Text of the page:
The thickness of the ice flowing through Fram Strait has decreased by about 1/3 since 1990 [2]. Part of this melting is related to inflowing, relatively warm Atlantic waters travelling northwards via the West Spitsbergen Current. However, the amount of melt-water that is exported through Fram Strait hasn’t changed very significantly in the past decade. Evidence suggests that the melt water is being stored in the Beaufort gyre- a clockwise-rotating mass of water in the Arctic [3]. While the flux of melt-water into the Arctic Basin has increased in the past couple of decades, tracer analyses tell us the main mechanisms by which fresh water is supplied is by runoff from North American and Eurasian rivers, and by relatively fresh Pacific inflow through the Bering Strait, between Russia and Alaska [1].
The large-scale circulation around the Arctic Ocean.
Figure: Paul Dodd / Norwegian Polar Institute.
It is possible that with inter-annual changes in Arctic wind forcing this growing reservoir of cold, fresh water could be directed southwards across Fram Strait, where it could disrupt the thermohaline circulation of the Atlantic.
Routine sea ice stations were also carried out on suitable ice floes, giving us the chance to stretch our legs and take some ice cores for further tracer sampling. Once analysed, these will allow us to see how the chemical compositions compare with that of the underlying waters. Working 6-hours on, 6-hours off could get pretty exhausting, so it was nice to unwind with the occasional sled race across the floe or by sharpening our ‘selfie skills’ to let the world of social media know how our research was going. All in the name of science…

The FS2015 team and I (centre), exploring an ice floe.

This blog is by Adam Cooper, Earth Sciences graduate at the University of Bristol.

Friday, 25 September 2015

Uncertain World: Understanding past and future sea level rise

A recent study published in Science Advances suggests that if we burn all attainable fossil fuels (up to 12,000 gigatonnes of carbon), the Antarctic ice sheet is likely to become almost ice-free within 10,000 years. However, what does this mean in terms of sea level rise? To illustrate this we have designed an infographic which shows the likely extent of sea level rise under a range of different scenarios. We have chosen to use the Wills Memorial Building as an example and assume, for the purpose of this exercise, that it resides at sea level (Figure 1).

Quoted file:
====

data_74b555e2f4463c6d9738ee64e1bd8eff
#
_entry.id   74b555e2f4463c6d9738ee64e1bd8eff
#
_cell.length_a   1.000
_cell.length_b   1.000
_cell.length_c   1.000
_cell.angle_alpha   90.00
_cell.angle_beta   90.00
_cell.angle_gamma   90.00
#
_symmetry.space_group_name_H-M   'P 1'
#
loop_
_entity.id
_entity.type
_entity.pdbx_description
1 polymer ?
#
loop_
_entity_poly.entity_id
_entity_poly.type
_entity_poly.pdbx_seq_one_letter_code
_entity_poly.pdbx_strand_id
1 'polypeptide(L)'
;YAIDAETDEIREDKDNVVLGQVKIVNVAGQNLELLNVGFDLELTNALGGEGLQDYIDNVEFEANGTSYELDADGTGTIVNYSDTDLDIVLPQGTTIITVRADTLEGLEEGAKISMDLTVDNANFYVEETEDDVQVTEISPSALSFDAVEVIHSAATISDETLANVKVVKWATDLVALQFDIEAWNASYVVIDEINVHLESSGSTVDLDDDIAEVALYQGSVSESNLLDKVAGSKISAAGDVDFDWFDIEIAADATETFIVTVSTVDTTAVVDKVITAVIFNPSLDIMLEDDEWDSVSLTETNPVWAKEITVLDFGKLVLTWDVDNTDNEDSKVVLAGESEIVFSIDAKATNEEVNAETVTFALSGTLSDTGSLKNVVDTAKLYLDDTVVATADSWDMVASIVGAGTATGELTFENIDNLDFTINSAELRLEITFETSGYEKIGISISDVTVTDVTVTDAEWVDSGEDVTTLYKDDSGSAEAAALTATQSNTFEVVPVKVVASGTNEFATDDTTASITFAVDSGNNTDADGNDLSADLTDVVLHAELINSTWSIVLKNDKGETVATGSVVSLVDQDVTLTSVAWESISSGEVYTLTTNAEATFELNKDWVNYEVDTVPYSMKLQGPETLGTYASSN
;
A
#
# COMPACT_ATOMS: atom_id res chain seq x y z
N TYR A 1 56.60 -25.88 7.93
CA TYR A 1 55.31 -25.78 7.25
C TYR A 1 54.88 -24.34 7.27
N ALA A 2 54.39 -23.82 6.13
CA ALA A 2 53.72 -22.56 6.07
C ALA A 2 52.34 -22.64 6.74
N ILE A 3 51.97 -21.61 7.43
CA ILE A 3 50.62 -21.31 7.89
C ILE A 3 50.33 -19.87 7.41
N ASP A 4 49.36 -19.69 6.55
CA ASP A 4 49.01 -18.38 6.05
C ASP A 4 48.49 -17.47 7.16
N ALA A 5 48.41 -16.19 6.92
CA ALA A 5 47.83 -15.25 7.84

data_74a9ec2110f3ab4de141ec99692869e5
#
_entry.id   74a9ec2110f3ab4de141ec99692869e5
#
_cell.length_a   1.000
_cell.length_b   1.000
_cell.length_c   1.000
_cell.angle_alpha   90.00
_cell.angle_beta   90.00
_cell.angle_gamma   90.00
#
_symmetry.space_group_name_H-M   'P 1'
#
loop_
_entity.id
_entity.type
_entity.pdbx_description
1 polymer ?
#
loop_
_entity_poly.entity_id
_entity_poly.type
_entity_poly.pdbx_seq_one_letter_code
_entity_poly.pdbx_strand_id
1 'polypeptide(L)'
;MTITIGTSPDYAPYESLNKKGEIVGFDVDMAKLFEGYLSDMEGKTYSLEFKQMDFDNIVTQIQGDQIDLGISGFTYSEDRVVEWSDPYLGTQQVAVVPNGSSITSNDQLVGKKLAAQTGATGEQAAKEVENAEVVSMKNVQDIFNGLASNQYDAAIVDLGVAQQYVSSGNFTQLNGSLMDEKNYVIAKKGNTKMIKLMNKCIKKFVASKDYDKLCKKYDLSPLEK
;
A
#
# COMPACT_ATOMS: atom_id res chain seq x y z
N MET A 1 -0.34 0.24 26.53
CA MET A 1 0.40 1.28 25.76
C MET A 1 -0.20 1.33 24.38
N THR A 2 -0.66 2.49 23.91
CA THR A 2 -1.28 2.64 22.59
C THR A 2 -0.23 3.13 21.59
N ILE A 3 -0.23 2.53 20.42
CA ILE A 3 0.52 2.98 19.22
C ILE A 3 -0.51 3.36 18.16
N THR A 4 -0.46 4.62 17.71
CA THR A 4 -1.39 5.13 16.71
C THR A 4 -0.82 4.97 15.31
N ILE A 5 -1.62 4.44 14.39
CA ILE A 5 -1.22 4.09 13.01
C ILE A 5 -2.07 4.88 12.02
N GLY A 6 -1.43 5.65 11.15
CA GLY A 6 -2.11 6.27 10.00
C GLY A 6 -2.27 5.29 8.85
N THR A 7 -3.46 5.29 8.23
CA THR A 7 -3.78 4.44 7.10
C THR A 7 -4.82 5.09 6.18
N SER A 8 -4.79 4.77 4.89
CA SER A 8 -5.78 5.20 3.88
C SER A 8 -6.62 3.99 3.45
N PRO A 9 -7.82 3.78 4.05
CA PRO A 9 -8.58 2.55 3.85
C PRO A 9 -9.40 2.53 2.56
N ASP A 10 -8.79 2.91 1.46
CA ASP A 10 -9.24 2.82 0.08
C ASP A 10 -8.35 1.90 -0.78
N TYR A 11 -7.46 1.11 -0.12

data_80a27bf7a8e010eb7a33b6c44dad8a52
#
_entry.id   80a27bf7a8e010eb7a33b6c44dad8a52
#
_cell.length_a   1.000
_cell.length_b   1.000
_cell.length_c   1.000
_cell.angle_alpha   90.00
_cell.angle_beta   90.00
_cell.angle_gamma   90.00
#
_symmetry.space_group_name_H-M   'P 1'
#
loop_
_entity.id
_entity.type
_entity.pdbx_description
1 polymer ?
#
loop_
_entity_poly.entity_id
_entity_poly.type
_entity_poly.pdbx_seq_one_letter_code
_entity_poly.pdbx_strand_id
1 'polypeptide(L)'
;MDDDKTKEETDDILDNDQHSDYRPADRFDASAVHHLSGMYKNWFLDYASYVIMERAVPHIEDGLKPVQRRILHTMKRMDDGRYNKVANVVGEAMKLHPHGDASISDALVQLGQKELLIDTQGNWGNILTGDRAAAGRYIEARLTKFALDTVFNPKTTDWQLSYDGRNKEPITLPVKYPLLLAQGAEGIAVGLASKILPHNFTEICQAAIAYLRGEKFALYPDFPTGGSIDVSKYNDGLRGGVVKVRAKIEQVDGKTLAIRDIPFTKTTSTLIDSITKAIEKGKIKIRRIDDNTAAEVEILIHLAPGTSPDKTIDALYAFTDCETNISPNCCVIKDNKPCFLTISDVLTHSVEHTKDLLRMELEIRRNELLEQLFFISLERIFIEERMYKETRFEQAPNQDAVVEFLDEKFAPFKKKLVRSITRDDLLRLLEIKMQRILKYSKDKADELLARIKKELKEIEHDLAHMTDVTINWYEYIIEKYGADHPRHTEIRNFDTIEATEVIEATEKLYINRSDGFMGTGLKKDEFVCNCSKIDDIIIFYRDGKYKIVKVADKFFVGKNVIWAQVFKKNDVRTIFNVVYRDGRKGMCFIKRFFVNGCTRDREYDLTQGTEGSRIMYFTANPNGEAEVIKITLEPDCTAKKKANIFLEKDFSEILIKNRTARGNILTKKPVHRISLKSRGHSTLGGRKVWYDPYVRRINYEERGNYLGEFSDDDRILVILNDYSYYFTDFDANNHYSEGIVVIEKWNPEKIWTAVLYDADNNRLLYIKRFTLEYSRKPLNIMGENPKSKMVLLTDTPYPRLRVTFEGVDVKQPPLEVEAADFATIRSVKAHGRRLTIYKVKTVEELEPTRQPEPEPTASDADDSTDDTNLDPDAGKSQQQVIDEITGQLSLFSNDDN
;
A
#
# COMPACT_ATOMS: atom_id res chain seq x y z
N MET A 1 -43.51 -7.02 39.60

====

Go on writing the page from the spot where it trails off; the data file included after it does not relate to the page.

1) Sea level rise over the next century:

The most recent report by the Intergovernmental Panel on Climate Change (IPCC AR5) indicates that if we continue emitting greenhouse gases under business-as-usual scenarios (i.e. no reduction in emissions), it is likely that global mean sea level will rise between 0.52 and 0.98 m by the year 2100. If we are more optimistic, and we allow greenhouse gas emissions to peak in 2040 and decline thereafter, the range of likely global mean sea level rise is lower, but not insignificant (0.36 to 0.71 m). Both of these estimates are illustrated below and shown alongside the Wills Memorial Building. 

Figure 1: An infographic showing the approximate height of sea level rise depending upon a range of different scenarios (Fretwell et al., 2013; IPCC AR5). This assumes the Wills Memorial Building resides at sea level

Although ~30 to 100 cm of sea level rise may seem insignificant, it is worth considering what this means for other regions. For example, "...since 80% of its 1,200 islands are no more than 1m above sea level", sea level rise has the potential to impact up to 360,000 citizens and lead to widespread migration.

The reason that scientists provide a range of values for sea level rise is that the climate system is very complex. For example, under low emissions scenarios, there is expected to be an increase in moisture content around Antarctica, leading to increased snowfall along the ice sheet margins. However, under higher emissions scenarios, ice sheet discharge overcompensates for an increase in snowfall, leading to a net sea level rise.

2) Sea level rise over 10,000 years:

The variations between these two emission scenarios are less important when looking over longer timescales. Winklemann et al. (2015) have recently simulated changes in the Antarctic ice sheet over the next 10,000 years using a combination of climate and ice sheet models. From these experiments, it is clear that ice loss is driven by two key feedback mechanisms. The first begins with warming and subsequent retreat of the grounding line (Figure 2). The grounding line is the region where ice transitions from a grounded ice sheet to a freely-floating ice shelf. When the grounding line retreats to a point where the ice sheet falls below sea level, then ice sheets can become unstable.

Figure 2: A schematic of an ice sheet showing the position of the grounding line (bottom right). Image credit:

Winklemann et al. (2015) argue that the West Antarctic Ice Sheet (WAIS) becomes unstable when cumulative carbon emissions reach 600 to 800 gigatonnes of carbon (this is equivalent to a 2 degree rise in temperature by 2100). If this part of the Antarctic Ice Sheet becomes unstable, we can expect ~4 m of global sea level rise (Figure 1).Once a specific temperature is reached, a second feedback then kicks in. This destabilises the rest of the Antarctic ice sheet via the so-called surface elevation feedback. On the timescale of 10,000 years this will eventually lead to an almost ice-free Antarctica (Winklemann et al. 2015).